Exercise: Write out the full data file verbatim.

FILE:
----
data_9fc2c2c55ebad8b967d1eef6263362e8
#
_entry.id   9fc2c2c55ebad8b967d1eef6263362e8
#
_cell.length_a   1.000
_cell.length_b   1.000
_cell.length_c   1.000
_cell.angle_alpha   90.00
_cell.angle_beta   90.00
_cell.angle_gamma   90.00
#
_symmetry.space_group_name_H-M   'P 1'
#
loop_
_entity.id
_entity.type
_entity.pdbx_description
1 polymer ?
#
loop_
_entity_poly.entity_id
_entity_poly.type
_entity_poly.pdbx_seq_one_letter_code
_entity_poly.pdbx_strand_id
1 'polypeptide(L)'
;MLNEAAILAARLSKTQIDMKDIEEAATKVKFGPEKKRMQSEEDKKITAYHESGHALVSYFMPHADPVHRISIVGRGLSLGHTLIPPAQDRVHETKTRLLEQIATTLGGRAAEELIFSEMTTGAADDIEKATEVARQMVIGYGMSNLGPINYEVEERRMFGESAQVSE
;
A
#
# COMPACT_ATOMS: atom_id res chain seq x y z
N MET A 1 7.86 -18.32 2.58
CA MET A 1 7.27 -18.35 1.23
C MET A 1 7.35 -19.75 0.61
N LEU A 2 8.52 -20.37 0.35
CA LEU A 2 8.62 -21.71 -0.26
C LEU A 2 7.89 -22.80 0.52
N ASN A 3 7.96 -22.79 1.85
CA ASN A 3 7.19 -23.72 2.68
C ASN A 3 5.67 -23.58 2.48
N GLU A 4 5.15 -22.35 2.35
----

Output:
data_9fc2c2c55ebad8b967d1eef6263362e8
#
_entry.id   9fc2c2c55ebad8b967d1eef6263362e8
#
_cell.length_a   1.000
_cell.length_b   1.000
_cell.length_c   1.000
_cell.angle_alpha   90.00
_cell.angle_beta   90.00
_cell.angle_gamma   90.00
#
_symmetry.space_group_name_H-M   'P 1'
#
loop_
_entity.id
_entity.type
_entity.pdbx_description
1 polymer ?
#
loop_
_entity_poly.entity_id
_entity_poly.type
_entity_poly.pdbx_seq_one_letter_code
_entity_poly.pdbx_strand_id
1 'polypeptide(L)'
;MLNEAAILAARLSKTQIDMKDIEEAATKVKFGPEKKRMQSEEDKKITAYHESGHALVSYFMPHADPVHRISIVGRGLSLGHTLIPPAQDRVHETKTRLLEQIATTLGGRAAEELIFSEMTTGAADDIEKATEVARQMVIGYGMSNLGPINYEVEERRMFGESAQVSE
;
A
#
# COMPACT_ATOMS: atom_id res chain seq x y z
N MET A 1 7.86 -18.32 2.58
CA MET A 1 7.27 -18.35 1.23
C MET A 1 7.35 -19.75 0.61
N LEU A 2 8.52 -20.37 0.35
CA LEU A 2 8.62 -21.71 -0.26
C LEU A 2 7.89 -22.80 0.52
N ASN A 3 7.96 -22.79 1.85
CA ASN A 3 7.19 -23.72 2.68
C ASN A 3 5.67 -23.58 2.48
N GLU A 4 5.15 -22.35 2.35